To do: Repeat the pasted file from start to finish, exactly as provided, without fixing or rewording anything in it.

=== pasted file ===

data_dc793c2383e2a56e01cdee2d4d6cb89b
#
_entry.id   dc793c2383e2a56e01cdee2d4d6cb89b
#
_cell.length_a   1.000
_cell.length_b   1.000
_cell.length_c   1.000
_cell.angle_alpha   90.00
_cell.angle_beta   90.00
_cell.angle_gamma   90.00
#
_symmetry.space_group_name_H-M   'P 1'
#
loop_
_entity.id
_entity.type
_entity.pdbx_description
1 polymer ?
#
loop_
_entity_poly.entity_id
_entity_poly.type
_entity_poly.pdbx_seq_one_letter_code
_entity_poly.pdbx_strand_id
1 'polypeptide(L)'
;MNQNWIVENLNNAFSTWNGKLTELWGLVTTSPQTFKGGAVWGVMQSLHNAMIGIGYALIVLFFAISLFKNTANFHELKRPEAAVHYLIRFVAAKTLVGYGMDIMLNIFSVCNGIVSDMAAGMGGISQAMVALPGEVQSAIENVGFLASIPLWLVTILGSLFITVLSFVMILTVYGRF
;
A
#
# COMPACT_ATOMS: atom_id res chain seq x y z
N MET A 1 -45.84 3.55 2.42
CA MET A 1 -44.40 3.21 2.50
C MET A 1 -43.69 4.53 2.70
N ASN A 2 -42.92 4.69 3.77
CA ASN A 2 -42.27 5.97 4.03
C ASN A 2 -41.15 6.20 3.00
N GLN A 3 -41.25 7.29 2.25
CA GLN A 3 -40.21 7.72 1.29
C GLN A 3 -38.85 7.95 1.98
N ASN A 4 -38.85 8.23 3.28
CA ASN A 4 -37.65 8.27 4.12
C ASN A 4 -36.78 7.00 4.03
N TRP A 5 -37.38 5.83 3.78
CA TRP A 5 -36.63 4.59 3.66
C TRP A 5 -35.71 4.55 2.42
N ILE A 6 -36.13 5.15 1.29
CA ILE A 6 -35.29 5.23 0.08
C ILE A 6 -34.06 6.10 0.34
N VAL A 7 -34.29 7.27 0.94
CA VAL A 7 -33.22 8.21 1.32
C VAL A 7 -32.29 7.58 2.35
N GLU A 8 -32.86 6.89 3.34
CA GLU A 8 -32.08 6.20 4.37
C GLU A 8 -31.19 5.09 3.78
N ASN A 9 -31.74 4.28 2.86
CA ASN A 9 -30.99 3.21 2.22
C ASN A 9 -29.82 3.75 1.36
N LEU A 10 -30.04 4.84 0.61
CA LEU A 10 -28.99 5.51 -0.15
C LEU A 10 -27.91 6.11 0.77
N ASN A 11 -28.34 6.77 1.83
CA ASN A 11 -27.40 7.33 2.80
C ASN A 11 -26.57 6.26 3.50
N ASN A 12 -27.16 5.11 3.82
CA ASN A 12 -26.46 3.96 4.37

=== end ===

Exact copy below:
data_dc793c2383e2a56e01cdee2d4d6cb89b
#
_entry.id   dc793c2383e2a56e01cdee2d4d6cb89b
#
_cell.length_a   1.000
_cell.length_b   1.000
_cell.length_c   1.000
_cell.angle_alpha   90.00
_cell.angle_beta   90.00
_cell.angle_gamma   90.00
#
_symmetry.space_group_name_H-M   'P 1'
#
loop_
_entity.id
_entity.type
_entity.pdbx_description
1 polymer ?
#
loop_
_entity_poly.entity_id
_entity_poly.type
_entity_poly.pdbx_seq_one_letter_code
_entity_poly.pdbx_strand_id
1 'polypeptide(L)'
;MNQNWIVENLNNAFSTWNGKLTELWGLVTTSPQTFKGGAVWGVMQSLHNAMIGIGYALIVLFFAISLFKNTANFHELKRPEAAVHYLIRFVAAKTLVGYGMDIMLNIFSVCNGIVSDMAAGMGGISQAMVALPGEVQSAIENVGFLASIPLWLVTILGSLFITVLSFVMILTVYGRF
;
A
#
# COMPACT_ATOMS: atom_id res chain seq x y z
N MET A 1 -45.84 3.55 2.42
CA MET A 1 -44.40 3.21 2.50
C MET A 1 -43.69 4.53 2.70
N ASN A 2 -42.92 4.69 3.77
CA ASN A 2 -42.27 5.97 4.03
C ASN A 2 -41.15 6.20 3.00
N GLN A 3 -41.25 7.29 2.25
CA GLN A 3 -40.21 7.72 1.29
C GLN A 3 -38.85 7.95 1.98
N ASN A 4 -38.85 8.23 3.28
CA ASN A 4 -37.65 8.27 4.12
C ASN A 4 -36.78 7.00 4.03
N TRP A 5 -37.38 5.83 3.78
CA TRP A 5 -36.63 4.59 3.66
C TRP A 5 -35.71 4.55 2.42
N ILE A 6 -36.13 5.15 1.29
CA ILE A 6 -35.29 5.23 0.08
C ILE A 6 -34.06 6.10 0.34
N VAL A 7 -34.29 7.27 0.94
CA VAL A 7 -33.22 8.21 1.32
C VAL A 7 -32.29 7.58 2.35
N GLU A 8 -32.86 6.89 3.34
CA GLU A 8 -32.08 6.20 4.37
C GLU A 8 -31.19 5.09 3.78
N ASN A 9 -31.74 4.28 2.86
CA ASN A 9 -30.99 3.21 2.22
C ASN A 9 -29.82 3.75 1.36
N LEU A 10 -30.04 4.84 0.61
CA LEU A 10 -28.99 5.51 -0.15
C LEU A 10 -27.91 6.11 0.77
N ASN A 11 -28.34 6.77 1.83
CA ASN A 11 -27.40 7.33 2.80
C ASN A 11 -26.57 6.26 3.50
N ASN A 12 -27.16 5.11 3.82
CA ASN A 12 -26.46 3.96 4.37